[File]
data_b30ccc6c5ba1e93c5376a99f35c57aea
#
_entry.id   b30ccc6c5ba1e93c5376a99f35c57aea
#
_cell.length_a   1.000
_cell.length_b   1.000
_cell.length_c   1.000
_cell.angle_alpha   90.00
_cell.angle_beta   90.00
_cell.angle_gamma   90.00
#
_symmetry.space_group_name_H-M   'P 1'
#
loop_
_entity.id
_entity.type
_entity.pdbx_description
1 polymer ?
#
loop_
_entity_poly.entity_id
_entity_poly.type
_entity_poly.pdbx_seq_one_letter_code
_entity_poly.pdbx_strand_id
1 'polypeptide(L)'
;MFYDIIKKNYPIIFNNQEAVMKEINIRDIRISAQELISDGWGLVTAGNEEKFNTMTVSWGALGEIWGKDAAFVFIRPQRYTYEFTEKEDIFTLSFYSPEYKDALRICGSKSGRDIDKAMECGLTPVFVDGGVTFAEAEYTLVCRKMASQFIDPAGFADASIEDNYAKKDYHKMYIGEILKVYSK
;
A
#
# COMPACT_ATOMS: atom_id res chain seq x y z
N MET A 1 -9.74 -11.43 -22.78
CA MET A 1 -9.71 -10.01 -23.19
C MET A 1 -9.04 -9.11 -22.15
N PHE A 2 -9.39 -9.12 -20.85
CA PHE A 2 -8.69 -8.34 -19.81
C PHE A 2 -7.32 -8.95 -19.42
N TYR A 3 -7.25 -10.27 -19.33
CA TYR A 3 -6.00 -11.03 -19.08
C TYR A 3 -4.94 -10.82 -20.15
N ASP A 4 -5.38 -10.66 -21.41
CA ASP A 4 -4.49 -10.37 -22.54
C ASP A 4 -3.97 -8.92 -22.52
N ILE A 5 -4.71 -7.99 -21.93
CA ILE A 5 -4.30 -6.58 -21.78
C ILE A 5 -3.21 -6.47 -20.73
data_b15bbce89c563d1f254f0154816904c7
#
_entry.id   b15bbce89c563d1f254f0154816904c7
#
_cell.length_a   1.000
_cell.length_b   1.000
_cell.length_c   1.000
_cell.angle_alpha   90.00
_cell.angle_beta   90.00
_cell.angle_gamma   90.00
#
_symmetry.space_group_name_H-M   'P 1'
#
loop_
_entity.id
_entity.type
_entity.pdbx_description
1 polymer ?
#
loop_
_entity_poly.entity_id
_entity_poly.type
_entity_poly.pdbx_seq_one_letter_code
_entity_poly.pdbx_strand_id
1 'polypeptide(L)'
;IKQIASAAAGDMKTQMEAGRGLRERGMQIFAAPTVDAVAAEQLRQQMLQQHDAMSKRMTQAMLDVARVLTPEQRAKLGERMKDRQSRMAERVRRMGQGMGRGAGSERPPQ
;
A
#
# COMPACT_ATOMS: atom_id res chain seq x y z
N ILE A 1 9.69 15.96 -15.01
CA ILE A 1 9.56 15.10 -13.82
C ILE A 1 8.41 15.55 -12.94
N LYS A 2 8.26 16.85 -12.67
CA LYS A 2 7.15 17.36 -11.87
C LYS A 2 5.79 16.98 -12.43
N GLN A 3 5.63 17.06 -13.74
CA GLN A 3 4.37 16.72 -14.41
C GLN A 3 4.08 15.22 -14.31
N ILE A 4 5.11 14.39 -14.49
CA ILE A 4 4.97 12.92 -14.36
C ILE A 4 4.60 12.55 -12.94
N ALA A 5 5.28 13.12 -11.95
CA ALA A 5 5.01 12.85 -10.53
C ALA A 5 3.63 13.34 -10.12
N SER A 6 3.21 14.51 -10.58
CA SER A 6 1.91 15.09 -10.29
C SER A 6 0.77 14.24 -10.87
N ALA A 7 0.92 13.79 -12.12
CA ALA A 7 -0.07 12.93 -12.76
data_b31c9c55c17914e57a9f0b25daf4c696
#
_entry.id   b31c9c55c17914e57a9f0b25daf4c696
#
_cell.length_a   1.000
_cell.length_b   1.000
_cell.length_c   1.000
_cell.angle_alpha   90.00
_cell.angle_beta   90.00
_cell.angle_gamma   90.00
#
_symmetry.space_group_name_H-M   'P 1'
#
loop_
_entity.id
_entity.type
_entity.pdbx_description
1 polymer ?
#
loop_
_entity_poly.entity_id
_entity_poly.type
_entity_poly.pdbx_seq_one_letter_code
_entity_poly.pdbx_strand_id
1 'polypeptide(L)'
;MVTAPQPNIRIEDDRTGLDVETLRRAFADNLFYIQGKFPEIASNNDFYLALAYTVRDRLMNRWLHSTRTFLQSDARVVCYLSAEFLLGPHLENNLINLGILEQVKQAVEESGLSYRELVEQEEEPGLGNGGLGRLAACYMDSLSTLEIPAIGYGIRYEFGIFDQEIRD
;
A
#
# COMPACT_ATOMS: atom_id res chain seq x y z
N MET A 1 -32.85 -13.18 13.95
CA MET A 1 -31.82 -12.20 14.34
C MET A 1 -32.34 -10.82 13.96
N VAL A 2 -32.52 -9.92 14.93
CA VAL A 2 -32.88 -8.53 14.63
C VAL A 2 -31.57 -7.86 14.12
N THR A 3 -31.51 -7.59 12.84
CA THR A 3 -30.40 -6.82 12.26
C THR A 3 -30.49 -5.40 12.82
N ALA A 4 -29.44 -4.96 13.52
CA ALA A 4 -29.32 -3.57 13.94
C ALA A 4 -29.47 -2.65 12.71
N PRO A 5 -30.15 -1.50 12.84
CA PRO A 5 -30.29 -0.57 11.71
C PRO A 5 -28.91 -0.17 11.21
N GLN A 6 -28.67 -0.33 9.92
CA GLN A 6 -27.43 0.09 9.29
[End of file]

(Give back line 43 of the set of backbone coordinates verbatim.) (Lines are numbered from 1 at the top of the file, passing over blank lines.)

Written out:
N ILE A 5 -4.71 -7.99 -21.93